2010. For the first time in over 14 years, I was jobless. The first month of unemployment, I was okay only a little worried. I had a good resumé and thought I was highly employable. As the days, then months, went by I became more worried. Relationships, especially my marriage, were strained. Depression set in and even the desire to go out and look for a job went away. By the end of year, I watched the days fade away as I sat doing nothing. I kept telling myself that tomorrow would be a better day. I would be more proactive and do what needed to be done.
When tomorrow came, I did as the day before and the days before that. Nothing. But oh, there was always another tomorrow, another chance to do better.
Then Pharoah summoned Moses and Aaron and said, “Pray to the Lord your God to remove the frogs from me and my people, and I will let the people go to sacrifice to the Lord.
Moses answered Pharoah, “Please designate for me the time when I am to pray for you and your servants and your people, to get rid of the frogs from you and your houses. They will be left only in the Nile.
“Tomorrow,” he said. Then Moses replied, “It will be as you said, so that you may know that there is none like the Lord, our God.”Exodus 8:4-6
I listened to this passage from Exodus on The Bible in a Year Podcast with Father Mike Schmitz. After the reading, Fr. Mike pointed out one key word: tomorrow. Pharoah was suffering. The frogs were everywhere. When Moses asked Pharoah when he wanted the frogs gone, Pharoah said tomorrow. Why not immediately? Why suffer another day with the frogs? Why spend another night with frogs crawling around in your bed? And like Pharoah, why do we continue with our suffering another day if we could remove it today?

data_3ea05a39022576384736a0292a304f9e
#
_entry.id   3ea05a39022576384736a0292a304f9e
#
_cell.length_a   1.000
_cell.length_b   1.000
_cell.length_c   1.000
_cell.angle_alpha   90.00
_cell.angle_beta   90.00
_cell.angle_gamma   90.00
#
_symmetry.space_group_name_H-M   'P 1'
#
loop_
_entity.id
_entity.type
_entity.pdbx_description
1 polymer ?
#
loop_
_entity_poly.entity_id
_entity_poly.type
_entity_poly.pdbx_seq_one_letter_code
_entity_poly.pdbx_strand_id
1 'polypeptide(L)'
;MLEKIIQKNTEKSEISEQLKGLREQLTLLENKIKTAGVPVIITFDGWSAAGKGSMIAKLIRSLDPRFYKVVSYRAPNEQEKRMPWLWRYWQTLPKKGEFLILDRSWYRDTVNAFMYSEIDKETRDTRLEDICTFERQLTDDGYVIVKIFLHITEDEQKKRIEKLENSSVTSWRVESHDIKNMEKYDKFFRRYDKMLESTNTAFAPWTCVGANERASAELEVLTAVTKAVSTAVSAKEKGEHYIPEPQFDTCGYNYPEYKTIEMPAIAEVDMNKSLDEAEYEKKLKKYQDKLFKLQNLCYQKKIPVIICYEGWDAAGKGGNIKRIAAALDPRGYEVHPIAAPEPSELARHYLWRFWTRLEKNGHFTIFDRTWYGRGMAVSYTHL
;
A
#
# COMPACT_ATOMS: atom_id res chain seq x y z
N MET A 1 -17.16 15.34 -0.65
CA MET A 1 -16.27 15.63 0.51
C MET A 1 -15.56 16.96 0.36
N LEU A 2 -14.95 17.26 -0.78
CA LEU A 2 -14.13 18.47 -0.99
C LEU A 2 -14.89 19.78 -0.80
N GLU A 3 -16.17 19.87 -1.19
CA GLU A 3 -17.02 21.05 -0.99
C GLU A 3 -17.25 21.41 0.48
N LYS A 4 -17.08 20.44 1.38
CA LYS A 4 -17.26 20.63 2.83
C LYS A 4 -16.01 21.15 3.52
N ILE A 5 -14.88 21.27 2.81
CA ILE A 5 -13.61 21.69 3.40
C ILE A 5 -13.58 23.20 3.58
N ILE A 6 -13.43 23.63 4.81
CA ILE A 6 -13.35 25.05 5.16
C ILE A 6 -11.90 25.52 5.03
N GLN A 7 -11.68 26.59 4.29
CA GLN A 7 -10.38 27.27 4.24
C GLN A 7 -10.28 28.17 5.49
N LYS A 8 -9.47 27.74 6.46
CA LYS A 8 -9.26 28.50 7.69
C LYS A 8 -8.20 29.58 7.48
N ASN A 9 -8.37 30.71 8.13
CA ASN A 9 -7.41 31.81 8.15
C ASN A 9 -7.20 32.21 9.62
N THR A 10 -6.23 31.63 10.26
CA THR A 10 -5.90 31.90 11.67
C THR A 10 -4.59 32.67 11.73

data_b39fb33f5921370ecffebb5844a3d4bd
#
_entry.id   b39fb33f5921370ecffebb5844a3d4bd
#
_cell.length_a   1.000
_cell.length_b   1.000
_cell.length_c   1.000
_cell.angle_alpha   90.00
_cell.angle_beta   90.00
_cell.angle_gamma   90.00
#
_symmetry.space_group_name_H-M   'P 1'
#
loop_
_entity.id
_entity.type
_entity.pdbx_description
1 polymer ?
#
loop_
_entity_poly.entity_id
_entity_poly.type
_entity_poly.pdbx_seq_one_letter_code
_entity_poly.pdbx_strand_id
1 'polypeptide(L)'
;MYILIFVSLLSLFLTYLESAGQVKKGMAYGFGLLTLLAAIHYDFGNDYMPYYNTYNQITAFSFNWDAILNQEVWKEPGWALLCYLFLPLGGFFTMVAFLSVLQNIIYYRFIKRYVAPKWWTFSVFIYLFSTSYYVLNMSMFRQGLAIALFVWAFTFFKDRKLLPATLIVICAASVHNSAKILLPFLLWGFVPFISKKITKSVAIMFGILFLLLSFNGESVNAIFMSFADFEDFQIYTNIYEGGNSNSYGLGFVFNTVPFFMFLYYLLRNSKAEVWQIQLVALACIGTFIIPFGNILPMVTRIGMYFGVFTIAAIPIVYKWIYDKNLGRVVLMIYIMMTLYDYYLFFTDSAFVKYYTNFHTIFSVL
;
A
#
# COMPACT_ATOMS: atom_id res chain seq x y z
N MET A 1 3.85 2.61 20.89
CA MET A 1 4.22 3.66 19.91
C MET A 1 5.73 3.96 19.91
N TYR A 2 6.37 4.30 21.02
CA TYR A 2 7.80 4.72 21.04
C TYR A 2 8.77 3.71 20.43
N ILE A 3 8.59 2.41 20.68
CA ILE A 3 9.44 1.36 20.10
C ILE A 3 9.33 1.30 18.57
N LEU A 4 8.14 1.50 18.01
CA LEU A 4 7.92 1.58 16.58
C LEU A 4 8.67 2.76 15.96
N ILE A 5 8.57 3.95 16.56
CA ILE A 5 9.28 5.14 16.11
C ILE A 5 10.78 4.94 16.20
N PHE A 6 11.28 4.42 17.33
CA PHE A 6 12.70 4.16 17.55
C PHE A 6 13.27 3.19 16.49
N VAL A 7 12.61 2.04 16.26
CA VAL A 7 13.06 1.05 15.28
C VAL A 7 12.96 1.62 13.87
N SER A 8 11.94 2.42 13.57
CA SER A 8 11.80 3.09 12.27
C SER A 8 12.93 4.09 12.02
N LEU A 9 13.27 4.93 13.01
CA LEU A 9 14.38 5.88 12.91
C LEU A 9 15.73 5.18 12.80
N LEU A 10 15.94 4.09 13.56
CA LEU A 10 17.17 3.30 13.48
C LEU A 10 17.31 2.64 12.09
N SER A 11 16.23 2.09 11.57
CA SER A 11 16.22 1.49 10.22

January 2022. I wanted to begin the year just as I left off in 2021. Study hard, finish the gym I am building, and continue the home improvements. Instead, I got Covid. For about two weeks, I laid around doing nothing. Just sitting outside in the sun or taking a walk to the mailbox wore me out. There is so much I needed to get done, but I had no ability to do it. As much as I hated to say it, I was praying for a better tomorrow. Oh Lord, not this again!
As the illness faded and clarity was coming back to my mind, a glimmer of hope began to surface. I was reminded of the importance of time. Never again did I want to tell myself I could do something tomorrow if it was possible to do it today. What matters is today; tomorrow is not guaranteed.
Have you ever been there? When it comes to fitness, nutrition, alcohol, or starting a new venture? Did you ever choose to continue suffering today in the hopes of alleviating it tomorrow? Why spend another night with the frogs when you could make it all go away today?